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The BBC's Caroline Gluck, in Seoul
"While he has not been banned, he has been marginalised"
 real 56k

Wednesday, 1 November, 2000, 12:41 GMT
Gay actor stuns S Korea
Hong Seok-chun on children's TV
Hong Seok-chun has lost TV work
By Seoul correspondent Caroline Gluck

A South Korean television actor has made history by becoming the first public figure in the country to openly admit he is homosexual.

Our audience are too young to be exposed to homosexuality

Kim Churl-young, children's programme director
Hong Seok-chun's announcement, which has already lost him work, has created huge controversy in a country where any discussion of sexuality is rare.

Mr Hong was famous as a presenter on a children's television show.

But since coming out, he has been taken off air - and has also lost work on other TV and radio programmes.

Hong Seok-chun
Hong Seok-chun: Tired of double life
However, Mr Hong says he could no longer go on living a lie.

"I was angry at the fact that in Korea no one wants to acknowledge the existence of homosexuality. Even if they learn about it they think its dirty and treat homosexuals badly," he says.

"Working on a children's programme, I couldn't keep my secret forever. I wanted to be a good example to the children by being honest and that's why I came out."

Changing attitudes

Mr Hong says he was pressured to leave the show because he was told his public image was inappropriate for children.

I tried to keep my gay life a secret, but living a double life was really stressful

Hong Seok-chun
But the programme denies this and says gays do not face discrimination.

"If Hong Seok-chun had come out 20 years earlier, he would have been kicked out of his neighbourhood," says children's programme director Kim Churl-young.

"But now Korean society is not as rigid - he has appeared on television since he came out and it shows that people are ready to accept the views of minorities."


The actor's case has been headline news and opened an unprecedented debate about sexuality.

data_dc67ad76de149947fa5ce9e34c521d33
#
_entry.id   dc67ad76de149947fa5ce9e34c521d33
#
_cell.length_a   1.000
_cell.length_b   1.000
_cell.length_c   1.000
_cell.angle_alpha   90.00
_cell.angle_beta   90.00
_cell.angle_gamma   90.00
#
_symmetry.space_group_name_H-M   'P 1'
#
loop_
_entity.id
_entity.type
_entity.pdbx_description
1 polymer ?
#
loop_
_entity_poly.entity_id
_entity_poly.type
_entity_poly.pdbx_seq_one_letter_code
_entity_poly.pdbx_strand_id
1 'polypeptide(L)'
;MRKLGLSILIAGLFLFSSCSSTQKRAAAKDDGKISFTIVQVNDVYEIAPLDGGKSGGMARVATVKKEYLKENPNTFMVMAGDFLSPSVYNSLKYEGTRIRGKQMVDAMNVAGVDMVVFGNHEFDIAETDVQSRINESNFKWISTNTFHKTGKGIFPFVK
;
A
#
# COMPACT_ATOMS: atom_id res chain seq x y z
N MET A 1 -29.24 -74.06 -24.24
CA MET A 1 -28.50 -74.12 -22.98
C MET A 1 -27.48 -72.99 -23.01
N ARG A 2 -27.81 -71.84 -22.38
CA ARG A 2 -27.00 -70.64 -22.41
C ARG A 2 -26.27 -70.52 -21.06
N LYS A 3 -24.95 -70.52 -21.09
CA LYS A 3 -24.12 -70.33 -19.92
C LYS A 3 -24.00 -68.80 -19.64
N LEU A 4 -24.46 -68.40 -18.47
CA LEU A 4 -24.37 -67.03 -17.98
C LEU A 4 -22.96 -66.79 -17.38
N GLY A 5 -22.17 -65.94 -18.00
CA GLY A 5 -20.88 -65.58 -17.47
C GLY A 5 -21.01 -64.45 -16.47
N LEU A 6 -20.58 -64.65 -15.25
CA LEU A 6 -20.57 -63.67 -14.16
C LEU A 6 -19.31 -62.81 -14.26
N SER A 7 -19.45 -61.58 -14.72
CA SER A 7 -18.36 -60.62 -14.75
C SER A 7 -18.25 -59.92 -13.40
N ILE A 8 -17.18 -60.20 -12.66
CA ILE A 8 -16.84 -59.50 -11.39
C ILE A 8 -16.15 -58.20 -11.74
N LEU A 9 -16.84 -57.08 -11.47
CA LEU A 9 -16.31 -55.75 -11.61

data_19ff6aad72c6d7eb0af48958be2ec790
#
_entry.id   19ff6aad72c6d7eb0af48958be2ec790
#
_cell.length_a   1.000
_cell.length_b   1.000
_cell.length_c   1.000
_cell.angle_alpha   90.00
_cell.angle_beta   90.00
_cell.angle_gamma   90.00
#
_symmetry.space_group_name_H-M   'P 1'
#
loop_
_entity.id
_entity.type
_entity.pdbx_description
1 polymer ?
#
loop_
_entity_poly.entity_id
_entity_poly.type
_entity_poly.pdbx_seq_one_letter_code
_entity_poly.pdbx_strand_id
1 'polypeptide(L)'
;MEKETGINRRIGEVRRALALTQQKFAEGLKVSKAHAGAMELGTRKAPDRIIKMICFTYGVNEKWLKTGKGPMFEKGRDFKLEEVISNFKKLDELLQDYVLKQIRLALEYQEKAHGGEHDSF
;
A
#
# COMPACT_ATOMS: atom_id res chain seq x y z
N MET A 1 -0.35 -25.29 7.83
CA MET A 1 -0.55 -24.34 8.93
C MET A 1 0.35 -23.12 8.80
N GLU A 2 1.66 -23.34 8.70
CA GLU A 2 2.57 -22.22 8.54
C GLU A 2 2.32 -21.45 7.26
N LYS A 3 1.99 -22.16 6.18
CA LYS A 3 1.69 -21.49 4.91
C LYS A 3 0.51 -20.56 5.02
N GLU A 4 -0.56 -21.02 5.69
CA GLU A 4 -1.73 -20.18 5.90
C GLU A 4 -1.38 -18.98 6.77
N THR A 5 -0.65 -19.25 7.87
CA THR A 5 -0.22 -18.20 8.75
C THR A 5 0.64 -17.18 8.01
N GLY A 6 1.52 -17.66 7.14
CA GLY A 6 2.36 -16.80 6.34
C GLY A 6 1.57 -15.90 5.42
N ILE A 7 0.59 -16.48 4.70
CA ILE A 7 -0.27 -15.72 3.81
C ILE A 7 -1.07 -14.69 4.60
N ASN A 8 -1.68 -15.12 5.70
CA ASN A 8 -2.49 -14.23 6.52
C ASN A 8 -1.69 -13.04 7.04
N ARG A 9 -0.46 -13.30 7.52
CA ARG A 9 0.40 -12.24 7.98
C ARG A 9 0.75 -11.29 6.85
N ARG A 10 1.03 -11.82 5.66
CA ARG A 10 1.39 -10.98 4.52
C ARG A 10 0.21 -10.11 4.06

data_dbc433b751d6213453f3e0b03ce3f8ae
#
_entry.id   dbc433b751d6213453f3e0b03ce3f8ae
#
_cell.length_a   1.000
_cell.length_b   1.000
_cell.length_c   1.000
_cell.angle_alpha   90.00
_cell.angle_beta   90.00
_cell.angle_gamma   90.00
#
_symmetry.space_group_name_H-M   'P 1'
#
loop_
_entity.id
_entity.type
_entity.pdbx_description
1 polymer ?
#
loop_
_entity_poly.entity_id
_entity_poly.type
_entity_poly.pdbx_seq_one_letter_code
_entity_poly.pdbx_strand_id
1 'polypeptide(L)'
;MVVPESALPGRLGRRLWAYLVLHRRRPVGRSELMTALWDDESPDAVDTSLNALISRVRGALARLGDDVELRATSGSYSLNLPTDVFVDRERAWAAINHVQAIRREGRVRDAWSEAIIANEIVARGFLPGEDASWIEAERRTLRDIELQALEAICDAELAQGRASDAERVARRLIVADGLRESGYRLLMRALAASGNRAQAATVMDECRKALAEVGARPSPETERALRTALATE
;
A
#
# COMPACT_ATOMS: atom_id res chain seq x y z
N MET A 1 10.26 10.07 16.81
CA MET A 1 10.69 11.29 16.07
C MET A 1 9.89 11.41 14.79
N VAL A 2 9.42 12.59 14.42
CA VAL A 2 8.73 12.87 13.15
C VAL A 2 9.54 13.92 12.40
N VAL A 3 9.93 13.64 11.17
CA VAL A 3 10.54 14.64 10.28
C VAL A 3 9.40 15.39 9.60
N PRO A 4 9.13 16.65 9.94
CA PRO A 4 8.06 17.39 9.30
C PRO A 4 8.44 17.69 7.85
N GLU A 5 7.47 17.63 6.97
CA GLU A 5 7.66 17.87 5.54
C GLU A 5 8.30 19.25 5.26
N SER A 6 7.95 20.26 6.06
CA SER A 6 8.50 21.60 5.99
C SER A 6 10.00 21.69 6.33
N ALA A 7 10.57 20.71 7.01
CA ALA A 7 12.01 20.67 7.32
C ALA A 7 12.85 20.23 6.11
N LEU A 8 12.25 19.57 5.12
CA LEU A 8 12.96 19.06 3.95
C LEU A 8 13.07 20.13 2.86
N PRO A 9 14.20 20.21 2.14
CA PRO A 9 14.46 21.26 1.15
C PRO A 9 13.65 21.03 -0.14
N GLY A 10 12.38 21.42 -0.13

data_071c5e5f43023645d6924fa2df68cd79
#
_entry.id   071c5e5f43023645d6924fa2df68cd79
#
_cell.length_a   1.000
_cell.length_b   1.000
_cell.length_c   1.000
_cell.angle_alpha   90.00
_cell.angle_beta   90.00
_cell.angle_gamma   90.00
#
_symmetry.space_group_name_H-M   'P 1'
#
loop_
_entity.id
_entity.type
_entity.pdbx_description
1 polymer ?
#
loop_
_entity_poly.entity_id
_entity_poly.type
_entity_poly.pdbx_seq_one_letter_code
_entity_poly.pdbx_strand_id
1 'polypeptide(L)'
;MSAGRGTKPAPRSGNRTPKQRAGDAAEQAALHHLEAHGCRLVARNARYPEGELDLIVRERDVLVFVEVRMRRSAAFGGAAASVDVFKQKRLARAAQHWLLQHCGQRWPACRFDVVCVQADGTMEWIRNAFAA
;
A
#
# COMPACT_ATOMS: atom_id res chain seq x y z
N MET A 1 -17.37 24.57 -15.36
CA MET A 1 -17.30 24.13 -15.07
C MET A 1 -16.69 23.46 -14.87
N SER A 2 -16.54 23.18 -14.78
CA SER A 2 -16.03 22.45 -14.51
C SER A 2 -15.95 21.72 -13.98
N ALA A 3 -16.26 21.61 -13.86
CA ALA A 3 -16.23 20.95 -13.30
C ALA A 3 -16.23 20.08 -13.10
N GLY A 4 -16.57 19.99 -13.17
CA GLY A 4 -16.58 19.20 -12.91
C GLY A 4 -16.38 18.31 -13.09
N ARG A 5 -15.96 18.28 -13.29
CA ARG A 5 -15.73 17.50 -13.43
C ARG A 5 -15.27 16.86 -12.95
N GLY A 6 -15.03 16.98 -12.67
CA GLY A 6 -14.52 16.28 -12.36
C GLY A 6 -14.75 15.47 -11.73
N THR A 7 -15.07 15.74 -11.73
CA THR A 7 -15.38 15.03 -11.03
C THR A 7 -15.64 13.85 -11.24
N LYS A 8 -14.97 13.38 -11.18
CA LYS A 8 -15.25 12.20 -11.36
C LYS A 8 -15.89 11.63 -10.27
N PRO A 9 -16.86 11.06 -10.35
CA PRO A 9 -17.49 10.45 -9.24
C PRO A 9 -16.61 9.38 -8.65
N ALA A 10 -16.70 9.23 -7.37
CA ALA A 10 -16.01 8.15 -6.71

The term "coming out" has even entered the Korean language.

Kim Churl-young, TV director
Kim Churl-young: Attitudes have changed
After his announcement, an alliance of gay and human rights organisations called a press conference to throw their support behind the actor and call for greater tolerance.

They also vowed to demonstrate outside television stations which had taken him off air, accusing them of violating his human and legal rights.

"[In Korea] homosexuality just means some kind of very obscene and promiscuous sexual activity," says gay rights activist Seo Dong-jin.

"Homosexual people should be recognised as a kind of social group in our society."


Although there is an active gay scene in many of South Korea's larger cities, it is not something that is openly discussed.

Most gays are still unwilling to come out of the closet - fearful of the consequences in a highly conservative society.

South Korea is one of the strongest Confucian societies in Asia and places great importance on family and the need to continue the ancestral line.

Although Mr Hong has lost most of his regular work, he makes a guest appearance on a late-night TV sit-com.

But Mr Hong is a public figure. Most gays live far from the media spotlight and until attitudes change, they remain condemned to a twilight existence.

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